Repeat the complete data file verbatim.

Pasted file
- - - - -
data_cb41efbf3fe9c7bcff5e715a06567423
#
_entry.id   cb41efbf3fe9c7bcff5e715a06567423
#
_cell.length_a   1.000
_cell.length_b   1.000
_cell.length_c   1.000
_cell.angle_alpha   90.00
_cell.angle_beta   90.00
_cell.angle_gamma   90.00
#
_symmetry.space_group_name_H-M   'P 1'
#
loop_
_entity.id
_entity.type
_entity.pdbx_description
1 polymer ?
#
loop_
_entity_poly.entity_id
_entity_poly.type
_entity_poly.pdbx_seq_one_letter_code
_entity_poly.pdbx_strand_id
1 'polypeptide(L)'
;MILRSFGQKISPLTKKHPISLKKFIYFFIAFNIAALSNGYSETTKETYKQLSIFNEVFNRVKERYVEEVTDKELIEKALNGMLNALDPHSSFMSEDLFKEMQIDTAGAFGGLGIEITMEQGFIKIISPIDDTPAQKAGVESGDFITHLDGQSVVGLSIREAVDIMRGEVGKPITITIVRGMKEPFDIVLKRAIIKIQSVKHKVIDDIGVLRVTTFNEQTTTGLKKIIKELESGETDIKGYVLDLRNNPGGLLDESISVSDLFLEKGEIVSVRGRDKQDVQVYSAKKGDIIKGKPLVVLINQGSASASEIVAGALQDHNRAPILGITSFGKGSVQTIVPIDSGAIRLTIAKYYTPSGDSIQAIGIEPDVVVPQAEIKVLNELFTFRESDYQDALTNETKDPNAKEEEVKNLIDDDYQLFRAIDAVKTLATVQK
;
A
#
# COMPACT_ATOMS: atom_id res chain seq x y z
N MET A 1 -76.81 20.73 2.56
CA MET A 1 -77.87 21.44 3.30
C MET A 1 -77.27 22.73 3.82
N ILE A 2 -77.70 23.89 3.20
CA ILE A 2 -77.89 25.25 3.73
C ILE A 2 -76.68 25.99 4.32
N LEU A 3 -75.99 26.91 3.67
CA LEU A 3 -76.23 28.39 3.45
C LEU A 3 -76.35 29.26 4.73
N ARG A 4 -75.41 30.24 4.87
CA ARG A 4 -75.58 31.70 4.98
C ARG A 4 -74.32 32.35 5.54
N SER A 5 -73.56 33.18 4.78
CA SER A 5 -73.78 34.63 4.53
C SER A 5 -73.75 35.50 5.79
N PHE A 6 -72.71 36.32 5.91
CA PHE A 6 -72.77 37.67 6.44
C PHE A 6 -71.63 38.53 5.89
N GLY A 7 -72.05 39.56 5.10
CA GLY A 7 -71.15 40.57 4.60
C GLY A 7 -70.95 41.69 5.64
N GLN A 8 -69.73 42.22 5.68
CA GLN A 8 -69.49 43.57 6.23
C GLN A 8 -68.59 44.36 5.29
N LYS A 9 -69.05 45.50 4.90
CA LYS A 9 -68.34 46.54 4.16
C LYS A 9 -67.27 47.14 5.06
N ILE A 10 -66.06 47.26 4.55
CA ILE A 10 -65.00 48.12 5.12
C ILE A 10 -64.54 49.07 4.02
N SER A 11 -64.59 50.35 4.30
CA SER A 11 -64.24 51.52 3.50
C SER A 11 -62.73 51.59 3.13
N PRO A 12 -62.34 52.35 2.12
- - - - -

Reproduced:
data_cb41efbf3fe9c7bcff5e715a06567423
#
_entry.id   cb41efbf3fe9c7bcff5e715a06567423
#
_cell.length_a   1.000
_cell.length_b   1.000
_cell.length_c   1.000
_cell.angle_alpha   90.00
_cell.angle_beta   90.00
_cell.angle_gamma   90.00
#
_symmetry.space_group_name_H-M   'P 1'
#
loop_
_entity.id
_entity.type
_entity.pdbx_description
1 polymer ?
#
loop_
_entity_poly.entity_id
_entity_poly.type
_entity_poly.pdbx_seq_one_letter_code
_entity_poly.pdbx_strand_id
1 'polypeptide(L)'
;MILRSFGQKISPLTKKHPISLKKFIYFFIAFNIAALSNGYSETTKETYKQLSIFNEVFNRVKERYVEEVTDKELIEKALNGMLNALDPHSSFMSEDLFKEMQIDTAGAFGGLGIEITMEQGFIKIISPIDDTPAQKAGVESGDFITHLDGQSVVGLSIREAVDIMRGEVGKPITITIVRGMKEPFDIVLKRAIIKIQSVKHKVIDDIGVLRVTTFNEQTTTGLKKIIKELESGETDIKGYVLDLRNNPGGLLDESISVSDLFLEKGEIVSVRGRDKQDVQVYSAKKGDIIKGKPLVVLINQGSASASEIVAGALQDHNRAPILGITSFGKGSVQTIVPIDSGAIRLTIAKYYTPSGDSIQAIGIEPDVVVPQAEIKVLNELFTFRESDYQDALTNETKDPNAKEEEVKNLIDDDYQLFRAIDAVKTLATVQK
;
A
#
# COMPACT_ATOMS: atom_id res chain seq x y z
N MET A 1 -76.81 20.73 2.56
CA MET A 1 -77.87 21.44 3.30
C MET A 1 -77.27 22.73 3.82
N ILE A 2 -77.70 23.89 3.20
CA ILE A 2 -77.89 25.25 3.73
C ILE A 2 -76.68 25.99 4.32
N LEU A 3 -75.99 26.91 3.67
CA LEU A 3 -76.23 28.39 3.45
C LEU A 3 -76.35 29.26 4.73
N ARG A 4 -75.41 30.24 4.87
CA ARG A 4 -75.58 31.70 4.98
C ARG A 4 -74.32 32.35 5.54
N SER A 5 -73.56 33.18 4.78
CA SER A 5 -73.78 34.63 4.53
C SER A 5 -73.75 35.50 5.79
N PHE A 6 -72.71 36.32 5.91
CA PHE A 6 -72.77 37.67 6.44
C PHE A 6 -71.63 38.53 5.89
N GLY A 7 -72.05 39.56 5.10
CA GLY A 7 -71.15 40.57 4.60
C GLY A 7 -70.95 41.69 5.64
N GLN A 8 -69.73 42.22 5.68
CA GLN A 8 -69.49 43.57 6.23
C GLN A 8 -68.59 44.36 5.29
N LYS A 9 -69.05 45.50 4.90
CA LYS A 9 -68.34 46.54 4.16
C LYS A 9 -67.27 47.14 5.06
N ILE A 10 -66.06 47.26 4.55
CA ILE A 10 -65.00 48.12 5.12
C ILE A 10 -64.54 49.07 4.02
N SER A 11 -64.59 50.35 4.30
CA SER A 11 -64.24 51.52 3.50
C SER A 11 -62.73 51.59 3.13
N PRO A 12 -62.34 52.35 2.12